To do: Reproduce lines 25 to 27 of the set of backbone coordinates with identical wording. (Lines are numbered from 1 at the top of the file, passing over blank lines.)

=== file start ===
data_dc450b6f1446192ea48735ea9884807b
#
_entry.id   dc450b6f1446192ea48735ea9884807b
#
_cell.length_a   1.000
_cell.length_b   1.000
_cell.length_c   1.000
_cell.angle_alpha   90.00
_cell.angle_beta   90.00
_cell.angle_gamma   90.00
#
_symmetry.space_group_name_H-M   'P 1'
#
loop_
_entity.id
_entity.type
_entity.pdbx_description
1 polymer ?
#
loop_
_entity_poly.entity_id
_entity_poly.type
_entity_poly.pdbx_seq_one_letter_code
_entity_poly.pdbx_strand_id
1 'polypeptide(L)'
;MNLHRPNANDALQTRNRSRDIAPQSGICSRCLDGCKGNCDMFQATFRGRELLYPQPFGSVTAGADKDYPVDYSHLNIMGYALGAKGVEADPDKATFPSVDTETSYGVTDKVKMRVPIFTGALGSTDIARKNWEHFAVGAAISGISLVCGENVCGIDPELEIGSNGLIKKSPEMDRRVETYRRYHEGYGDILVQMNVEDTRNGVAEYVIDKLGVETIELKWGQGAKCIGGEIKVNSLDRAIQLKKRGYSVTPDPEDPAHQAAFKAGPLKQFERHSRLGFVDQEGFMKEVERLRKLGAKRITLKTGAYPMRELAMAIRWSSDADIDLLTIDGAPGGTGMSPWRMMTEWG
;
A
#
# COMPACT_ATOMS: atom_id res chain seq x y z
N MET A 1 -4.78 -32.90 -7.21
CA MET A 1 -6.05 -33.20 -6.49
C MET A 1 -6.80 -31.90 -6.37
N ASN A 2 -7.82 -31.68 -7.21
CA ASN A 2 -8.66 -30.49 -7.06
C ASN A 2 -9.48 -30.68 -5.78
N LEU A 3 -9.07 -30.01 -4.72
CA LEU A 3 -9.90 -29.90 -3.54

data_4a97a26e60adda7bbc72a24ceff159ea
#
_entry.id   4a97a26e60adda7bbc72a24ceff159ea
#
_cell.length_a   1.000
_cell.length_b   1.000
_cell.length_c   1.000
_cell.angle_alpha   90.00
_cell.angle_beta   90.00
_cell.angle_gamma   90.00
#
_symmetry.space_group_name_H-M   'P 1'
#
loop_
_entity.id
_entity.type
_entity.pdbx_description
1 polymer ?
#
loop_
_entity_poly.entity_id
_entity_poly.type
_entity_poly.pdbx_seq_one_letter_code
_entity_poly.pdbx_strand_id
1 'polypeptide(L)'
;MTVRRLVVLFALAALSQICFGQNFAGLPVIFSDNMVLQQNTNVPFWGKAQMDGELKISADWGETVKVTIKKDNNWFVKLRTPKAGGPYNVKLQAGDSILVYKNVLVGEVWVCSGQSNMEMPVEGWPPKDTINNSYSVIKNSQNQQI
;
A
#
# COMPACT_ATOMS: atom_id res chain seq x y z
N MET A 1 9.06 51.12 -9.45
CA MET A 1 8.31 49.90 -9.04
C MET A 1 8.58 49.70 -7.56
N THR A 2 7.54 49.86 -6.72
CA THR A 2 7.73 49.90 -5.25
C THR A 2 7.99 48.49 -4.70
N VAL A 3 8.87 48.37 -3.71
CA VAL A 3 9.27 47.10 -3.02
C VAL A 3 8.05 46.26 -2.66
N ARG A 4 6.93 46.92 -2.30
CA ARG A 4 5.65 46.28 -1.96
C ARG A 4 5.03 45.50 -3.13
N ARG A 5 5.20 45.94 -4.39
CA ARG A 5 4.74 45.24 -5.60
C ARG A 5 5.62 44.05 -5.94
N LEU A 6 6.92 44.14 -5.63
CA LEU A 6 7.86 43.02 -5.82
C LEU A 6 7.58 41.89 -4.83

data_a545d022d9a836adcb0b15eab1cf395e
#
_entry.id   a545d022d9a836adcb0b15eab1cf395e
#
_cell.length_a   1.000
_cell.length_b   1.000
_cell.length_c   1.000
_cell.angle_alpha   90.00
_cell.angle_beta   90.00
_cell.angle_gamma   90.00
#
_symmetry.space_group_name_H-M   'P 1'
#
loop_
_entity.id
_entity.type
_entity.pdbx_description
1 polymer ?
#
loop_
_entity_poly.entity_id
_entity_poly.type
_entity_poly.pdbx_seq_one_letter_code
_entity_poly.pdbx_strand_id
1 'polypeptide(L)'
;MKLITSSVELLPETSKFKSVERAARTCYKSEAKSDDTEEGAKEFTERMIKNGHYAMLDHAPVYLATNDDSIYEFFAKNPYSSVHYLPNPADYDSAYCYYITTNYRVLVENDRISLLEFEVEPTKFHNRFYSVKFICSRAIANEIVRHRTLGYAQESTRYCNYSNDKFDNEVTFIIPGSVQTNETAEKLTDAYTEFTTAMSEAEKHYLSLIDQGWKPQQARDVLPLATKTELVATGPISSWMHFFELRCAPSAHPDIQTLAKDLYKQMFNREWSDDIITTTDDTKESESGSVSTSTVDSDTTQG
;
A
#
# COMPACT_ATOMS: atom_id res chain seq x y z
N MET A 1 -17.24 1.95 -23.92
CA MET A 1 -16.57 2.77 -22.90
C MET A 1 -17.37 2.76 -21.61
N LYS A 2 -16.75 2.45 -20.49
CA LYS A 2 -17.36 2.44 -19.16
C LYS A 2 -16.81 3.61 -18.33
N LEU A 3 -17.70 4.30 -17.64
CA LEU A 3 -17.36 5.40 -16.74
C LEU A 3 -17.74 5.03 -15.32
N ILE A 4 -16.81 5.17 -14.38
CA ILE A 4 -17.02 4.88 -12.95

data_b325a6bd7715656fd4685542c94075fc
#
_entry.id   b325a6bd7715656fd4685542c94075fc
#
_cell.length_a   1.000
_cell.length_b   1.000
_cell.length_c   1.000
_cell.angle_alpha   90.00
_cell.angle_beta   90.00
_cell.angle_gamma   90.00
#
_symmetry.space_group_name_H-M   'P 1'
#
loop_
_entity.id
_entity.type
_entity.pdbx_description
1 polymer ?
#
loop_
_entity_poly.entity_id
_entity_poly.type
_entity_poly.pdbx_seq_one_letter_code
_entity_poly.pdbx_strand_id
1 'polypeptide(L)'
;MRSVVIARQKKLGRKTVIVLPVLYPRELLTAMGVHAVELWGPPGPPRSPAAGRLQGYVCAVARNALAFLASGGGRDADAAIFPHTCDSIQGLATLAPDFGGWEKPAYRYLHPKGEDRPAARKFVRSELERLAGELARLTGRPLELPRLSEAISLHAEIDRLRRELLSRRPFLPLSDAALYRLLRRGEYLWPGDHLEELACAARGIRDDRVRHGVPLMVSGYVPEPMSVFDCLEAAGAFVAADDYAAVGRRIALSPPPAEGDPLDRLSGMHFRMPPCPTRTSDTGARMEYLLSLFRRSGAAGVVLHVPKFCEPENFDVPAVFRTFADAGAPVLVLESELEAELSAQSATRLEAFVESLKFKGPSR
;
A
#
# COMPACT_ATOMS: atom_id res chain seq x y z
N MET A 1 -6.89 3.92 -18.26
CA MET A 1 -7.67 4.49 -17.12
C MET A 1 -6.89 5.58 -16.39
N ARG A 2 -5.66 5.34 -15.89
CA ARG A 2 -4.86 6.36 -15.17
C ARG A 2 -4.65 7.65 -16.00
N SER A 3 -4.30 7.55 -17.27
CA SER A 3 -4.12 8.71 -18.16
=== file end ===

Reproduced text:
1 'polypeptide(L)'
;MNLHRPNANDALQTRNRSRDIAPQSGICSRCLDGCKGNCDMFQATFRGRELLYPQPFGSVTAGADKDYPVDYSHLNIMGYALGAKGVEADPDKATFPSVDTETSYGVTDKVKMRVPIFTGALGSTDIARKNWEHFAVGAAISGISLVCGENVCGIDPELEIGSNGLIKKSPEMDRRVETYRRYHEGYGDILVQMNVEDTRNGVAEYVIDKLGVETIELKWGQGAKCIGGEIKVNSLDRAIQLKKRGYSVTPDPEDPAHQAAFKAGPLKQFERHSRLGFVDQEGFMKEVERLRKLGAKRITLKTGAYPMRELAMAIRWSSDADIDLLTIDGAPGGTGMSPWRMMTEWG
;